It was my first trip on Pidge over several days – in fact, my first ever motorcycling trip spanning multiple days. I allowed myself plenty of time to pack Saturday morning and hit the road around 10:30. The plan was to camp north of Yuma the first night, and then se what I could come up with after that. I set the course east, through Ramona and Julian. My first destination was Ocotillo Wells,an off-roading area in the Anza-Borrego desert. I’d been there before, but it’s an enormous area with lots of trails to do. The weather forecast promised cool weather. That seemed too good to be true, and it was. When I arrived, the heat was mounting and was already in the low nineties.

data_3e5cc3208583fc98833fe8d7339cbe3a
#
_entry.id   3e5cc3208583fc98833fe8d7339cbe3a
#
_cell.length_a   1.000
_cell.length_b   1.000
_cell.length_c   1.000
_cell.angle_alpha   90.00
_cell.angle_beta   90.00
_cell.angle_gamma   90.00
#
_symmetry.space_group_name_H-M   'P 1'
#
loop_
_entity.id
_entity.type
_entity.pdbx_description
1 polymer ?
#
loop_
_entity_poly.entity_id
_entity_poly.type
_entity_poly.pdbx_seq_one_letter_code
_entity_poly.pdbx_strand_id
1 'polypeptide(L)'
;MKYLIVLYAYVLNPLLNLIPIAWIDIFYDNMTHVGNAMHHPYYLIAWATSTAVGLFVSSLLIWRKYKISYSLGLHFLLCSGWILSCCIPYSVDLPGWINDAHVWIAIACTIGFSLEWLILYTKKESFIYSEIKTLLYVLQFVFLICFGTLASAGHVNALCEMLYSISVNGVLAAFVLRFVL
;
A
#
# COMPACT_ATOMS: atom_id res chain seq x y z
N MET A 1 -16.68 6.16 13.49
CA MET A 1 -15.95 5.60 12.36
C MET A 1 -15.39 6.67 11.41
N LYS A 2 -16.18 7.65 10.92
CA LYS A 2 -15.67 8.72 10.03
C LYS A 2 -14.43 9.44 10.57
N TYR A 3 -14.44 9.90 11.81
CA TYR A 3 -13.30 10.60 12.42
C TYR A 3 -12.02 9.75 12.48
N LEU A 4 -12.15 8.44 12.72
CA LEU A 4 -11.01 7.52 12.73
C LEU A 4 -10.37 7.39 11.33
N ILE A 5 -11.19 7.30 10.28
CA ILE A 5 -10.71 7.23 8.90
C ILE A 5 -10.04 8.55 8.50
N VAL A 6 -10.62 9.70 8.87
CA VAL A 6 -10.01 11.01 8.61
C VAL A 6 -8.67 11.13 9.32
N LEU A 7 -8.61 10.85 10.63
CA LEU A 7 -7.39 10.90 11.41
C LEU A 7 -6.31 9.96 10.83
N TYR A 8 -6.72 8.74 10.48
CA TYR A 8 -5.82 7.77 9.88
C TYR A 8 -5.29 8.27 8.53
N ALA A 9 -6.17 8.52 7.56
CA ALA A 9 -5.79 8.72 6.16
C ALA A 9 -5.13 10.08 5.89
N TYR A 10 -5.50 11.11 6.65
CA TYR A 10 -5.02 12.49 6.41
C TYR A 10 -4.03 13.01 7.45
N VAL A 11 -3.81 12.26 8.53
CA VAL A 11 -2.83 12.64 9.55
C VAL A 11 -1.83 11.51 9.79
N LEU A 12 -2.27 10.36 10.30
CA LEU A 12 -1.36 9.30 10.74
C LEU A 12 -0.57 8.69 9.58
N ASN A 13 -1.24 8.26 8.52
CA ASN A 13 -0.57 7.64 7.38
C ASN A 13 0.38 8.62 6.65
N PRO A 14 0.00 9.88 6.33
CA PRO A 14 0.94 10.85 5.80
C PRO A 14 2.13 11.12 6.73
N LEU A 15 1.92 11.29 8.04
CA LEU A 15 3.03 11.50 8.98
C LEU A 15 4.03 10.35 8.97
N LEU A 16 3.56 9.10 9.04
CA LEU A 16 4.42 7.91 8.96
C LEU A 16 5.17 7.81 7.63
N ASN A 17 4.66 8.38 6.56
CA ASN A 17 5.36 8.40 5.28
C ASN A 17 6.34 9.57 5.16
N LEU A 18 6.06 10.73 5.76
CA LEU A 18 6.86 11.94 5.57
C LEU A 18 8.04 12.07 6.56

I did a few small loops and had my sack lunch, before I decided to cross the entire area to Salton City for fuel. Let’s just say it was a good challenge. Or at least a challenge. Back when I was in Iraq, I got a lot of experience with offroading, but only in four wheeled vehicles (and on tracks, but that’s almost cheating), and there are 3 rules: 1) Pick a line and stick to it, 2) keep on the gas to keep momentum, and 3) I told you, keep on the gas! I’ve learned that the same in the case for motorcycles. Here you just have to react even faster. But I made it through after a handful of pretty uneventful spills. Maybe except for the one where I was going up a hill, which turned out to be a little too steep, on an trail of fist to skull sized rocks. Pidge decided to ride on the rear wheel only, as I was about halfway to the top. I managed to keep the balance on one wheel for the next 15-20 feet, after which I had to bail and let Pidge do as she pleased. Fortunately she laid herself nicely on the side at the top of the hill, and I could ride down the other side after a few deep breaths.